S.C. Mac Namara. J. V. Dannenhoffer, Scaling Up: The Design Competition as a Tool for Teaching Statics. Proceedings of the American Society for Engineering Education St, Lawrence Division Conference, Syracuse, April 2015.

S.C. Mac Namara. L. D. Bowne. Book Chapter “Play Perch” in Green, Hidden and Above – The Most Exceptional Tree-houses. Sibylle Kramer, Author. 2015. Braun Publishing.

S.C Mac Namara, C. J. Olsen. Collaborations in Architecture and Engineering. Albeena Magazine, Saudi Arabia. March 2013.

S.C. Mac Namara, C. J. Olsen. Collaborations in Architecture and Engineering . Routledge July 2014.

S.C. Mac Namara. Expanding Expectations: A Community Service Accessible Design-Build Project as an Instigator of Curricular Change. Proceedings of the BTES Building Technology Educators Society Conference 2013 “Tectonics of Teaching” Bristol, R. I, July 2013.

S.C. Mac Namara. R. Svetz, Hidden in Plain Sight: Campus Scavenger Hunt to Teach Structures and Technology to Architects. Proceedings of the American Society for Engineering Education 2013 Annual Conference and Exposition, Atlanta, Georgia, June 2013.

S.C. Mac Namara. J. V. Dannenhoffer, First Encounters: Statics as the Gateway to Engineering Culture. Proceedings of the American Society for Engineering Education 2013 Annual Conference and Exposition, Atlanta, Georgia, June 2013.

S.C. Mac Namara. J. V. Dannenhoffer, Hands-On Learning for Statics in the Smaller Classroom and Potential Scale-Up to the Larger Lecture. Proceedings of the American Society for Engineering Education 2013 Northeast Section Conference. Norwich, VT. March 2013 .

S.C. Mac Namara. Structural Art in Contemporary Engineering Education Festschrift Billington. editors: Hines, Buonopane, & Garlock, International Network for Structural Art, Princeton 2012.

S.C. Mac Namara. Bringing Engineering into the Studio: Design Assignments for Teaching Structures to Architects. Proceedings of the American Society for Engineering Education 2012 Annual Conference and Exposition, San Antonio, Texas, June 2012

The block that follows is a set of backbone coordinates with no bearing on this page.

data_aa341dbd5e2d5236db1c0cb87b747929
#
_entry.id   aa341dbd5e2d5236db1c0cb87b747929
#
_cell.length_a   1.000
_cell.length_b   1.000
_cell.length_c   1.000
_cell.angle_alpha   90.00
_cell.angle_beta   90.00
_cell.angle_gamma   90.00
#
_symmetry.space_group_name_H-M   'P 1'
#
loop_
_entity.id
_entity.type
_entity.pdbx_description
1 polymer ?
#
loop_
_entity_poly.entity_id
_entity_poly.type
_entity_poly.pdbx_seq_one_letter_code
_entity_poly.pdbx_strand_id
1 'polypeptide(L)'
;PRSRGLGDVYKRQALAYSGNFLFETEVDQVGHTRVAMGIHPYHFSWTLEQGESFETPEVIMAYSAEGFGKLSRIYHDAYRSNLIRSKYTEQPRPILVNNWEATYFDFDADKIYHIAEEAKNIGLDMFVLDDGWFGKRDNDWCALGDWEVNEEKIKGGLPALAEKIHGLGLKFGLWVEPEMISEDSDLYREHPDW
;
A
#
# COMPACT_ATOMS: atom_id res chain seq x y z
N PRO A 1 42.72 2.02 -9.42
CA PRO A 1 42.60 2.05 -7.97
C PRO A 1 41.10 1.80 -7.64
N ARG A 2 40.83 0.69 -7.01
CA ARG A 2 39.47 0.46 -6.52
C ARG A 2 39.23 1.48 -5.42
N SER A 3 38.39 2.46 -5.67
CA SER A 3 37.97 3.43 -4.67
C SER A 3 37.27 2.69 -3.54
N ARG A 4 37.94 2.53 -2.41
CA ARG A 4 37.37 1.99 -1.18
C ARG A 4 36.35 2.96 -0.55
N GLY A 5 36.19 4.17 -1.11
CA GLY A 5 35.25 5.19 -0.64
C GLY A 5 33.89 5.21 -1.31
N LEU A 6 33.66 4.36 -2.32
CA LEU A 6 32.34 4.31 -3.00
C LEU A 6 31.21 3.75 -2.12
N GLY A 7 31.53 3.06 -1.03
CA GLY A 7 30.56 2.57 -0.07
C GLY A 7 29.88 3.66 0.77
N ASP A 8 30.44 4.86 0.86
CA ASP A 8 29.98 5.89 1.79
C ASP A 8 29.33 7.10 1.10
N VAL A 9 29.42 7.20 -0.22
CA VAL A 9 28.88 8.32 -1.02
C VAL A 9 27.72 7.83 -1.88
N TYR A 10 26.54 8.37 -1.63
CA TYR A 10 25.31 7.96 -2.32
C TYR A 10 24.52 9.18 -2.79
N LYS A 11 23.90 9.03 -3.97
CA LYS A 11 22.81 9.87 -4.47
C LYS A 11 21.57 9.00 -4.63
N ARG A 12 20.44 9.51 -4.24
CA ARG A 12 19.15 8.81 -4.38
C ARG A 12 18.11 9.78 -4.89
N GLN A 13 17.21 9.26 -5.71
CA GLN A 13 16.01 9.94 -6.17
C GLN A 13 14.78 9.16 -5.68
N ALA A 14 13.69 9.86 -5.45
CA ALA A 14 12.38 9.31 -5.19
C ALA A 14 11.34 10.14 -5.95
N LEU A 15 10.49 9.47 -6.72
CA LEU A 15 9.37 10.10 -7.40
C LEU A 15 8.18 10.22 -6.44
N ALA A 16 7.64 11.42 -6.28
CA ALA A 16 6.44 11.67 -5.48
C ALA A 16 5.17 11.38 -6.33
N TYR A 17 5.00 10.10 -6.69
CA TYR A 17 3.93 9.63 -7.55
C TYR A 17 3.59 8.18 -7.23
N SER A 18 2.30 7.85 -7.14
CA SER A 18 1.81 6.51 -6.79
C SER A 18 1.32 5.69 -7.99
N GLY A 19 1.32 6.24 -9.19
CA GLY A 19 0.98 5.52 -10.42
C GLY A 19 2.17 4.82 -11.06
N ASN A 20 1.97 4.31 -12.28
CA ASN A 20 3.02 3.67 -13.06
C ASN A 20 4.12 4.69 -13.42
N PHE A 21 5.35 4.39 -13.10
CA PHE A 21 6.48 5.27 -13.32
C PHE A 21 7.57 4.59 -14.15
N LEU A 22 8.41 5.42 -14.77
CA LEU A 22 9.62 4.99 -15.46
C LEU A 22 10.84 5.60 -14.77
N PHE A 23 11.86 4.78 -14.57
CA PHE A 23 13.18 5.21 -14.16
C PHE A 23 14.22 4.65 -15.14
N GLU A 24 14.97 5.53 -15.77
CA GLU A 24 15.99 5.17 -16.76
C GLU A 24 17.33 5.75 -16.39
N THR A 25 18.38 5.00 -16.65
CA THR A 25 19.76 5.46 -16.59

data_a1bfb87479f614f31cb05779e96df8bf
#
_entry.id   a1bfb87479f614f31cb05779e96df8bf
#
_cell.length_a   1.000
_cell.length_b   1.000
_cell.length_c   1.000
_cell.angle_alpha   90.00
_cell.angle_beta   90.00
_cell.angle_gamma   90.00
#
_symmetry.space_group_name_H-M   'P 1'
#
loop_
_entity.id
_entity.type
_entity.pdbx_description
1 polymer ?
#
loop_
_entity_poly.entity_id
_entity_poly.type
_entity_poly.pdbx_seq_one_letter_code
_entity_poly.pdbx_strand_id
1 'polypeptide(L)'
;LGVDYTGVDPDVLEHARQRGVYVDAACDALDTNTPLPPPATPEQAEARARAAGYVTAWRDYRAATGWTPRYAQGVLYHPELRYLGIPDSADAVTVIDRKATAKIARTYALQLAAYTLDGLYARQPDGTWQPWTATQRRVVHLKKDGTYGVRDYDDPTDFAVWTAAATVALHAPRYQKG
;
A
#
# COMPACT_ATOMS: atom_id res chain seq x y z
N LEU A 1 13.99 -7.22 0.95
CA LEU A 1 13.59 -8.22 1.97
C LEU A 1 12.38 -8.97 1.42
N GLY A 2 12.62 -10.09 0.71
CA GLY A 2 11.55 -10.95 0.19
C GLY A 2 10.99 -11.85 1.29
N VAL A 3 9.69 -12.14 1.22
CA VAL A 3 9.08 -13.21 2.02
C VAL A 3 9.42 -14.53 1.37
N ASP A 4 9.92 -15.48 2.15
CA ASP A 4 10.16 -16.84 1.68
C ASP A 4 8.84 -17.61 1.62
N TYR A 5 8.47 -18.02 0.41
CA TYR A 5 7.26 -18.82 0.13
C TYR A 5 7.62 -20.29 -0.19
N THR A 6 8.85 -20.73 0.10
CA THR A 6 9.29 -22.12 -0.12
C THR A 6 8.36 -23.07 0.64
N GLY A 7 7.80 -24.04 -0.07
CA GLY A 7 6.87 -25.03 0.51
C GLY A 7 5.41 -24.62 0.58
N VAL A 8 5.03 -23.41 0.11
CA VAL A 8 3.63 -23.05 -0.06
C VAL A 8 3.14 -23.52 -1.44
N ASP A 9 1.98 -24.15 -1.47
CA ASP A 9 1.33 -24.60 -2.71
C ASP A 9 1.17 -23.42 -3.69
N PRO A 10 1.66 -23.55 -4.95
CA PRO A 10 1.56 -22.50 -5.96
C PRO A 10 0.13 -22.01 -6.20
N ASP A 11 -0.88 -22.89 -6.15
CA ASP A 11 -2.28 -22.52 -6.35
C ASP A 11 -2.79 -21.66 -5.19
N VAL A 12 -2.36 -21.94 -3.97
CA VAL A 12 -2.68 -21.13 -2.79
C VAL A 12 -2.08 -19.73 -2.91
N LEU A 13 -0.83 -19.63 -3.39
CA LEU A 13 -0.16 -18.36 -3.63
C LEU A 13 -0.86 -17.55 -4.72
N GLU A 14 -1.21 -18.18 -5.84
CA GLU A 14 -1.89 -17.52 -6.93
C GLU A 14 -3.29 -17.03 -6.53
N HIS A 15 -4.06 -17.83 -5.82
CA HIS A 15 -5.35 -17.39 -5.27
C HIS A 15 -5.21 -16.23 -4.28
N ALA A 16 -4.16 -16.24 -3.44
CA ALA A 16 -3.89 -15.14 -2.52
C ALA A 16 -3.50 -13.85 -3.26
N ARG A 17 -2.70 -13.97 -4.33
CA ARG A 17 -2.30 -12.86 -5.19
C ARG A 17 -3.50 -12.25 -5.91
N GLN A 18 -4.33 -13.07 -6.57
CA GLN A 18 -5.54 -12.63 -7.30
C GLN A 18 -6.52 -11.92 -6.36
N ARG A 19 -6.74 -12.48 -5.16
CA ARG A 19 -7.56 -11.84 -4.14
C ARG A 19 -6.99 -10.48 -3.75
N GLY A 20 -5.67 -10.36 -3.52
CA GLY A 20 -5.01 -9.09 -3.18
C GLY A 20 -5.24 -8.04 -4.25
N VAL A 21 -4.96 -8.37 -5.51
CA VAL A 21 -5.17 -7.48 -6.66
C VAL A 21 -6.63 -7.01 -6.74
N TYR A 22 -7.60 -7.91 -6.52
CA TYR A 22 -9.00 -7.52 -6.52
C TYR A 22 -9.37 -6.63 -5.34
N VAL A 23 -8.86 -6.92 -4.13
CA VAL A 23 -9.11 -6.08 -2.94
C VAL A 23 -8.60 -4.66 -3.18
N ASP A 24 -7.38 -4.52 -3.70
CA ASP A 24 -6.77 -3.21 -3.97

S.C. Mac Namara. Topology Optimization: The Use of Cutting Edge Numerical Methods in Teaching Structures to Architects. Proceedings of the American Society for Engineering Education 2012 Annual Conference and Exposition, San Antonio, Texas, June 2012 (abstract accepted).

S.C. Mac Namara. The Design Competition as a Tool for Teaching Statics. Proceedings of the American Society for Engineering Education 2012 Annual Conference and Exposition, San Antonio, Texas, June 2012 (abstract accepted).

C.J. Olsen, S.C. Mac Namara. In Support of Pre-Professional Relations: Guidelines for Effective Educational Collaborations between Architecture and Engineering. Proceedings of the 100th Annual ACSA Meeting, Boston MA, March 1-4, 2012.

S.C. Mac Namara, S.P. Clemence. The Value of Short Term Study Abroad for Civil Engineering Students. Proceedings of the 2011 ICEE Conference on Engineering Education, University of Ulster, Belfast, Northern Ireland, August 21-26, 2011.

C.J. Olsen, S.C. Mac Namara. The Value of Trans-disciplinary Design Education with Architects for Engineering Students. Proceedings of the 2011 ICEE Conference on Engineering Education, University of Ulster, Belfast, Northern Ireland, August 21-26, 2011.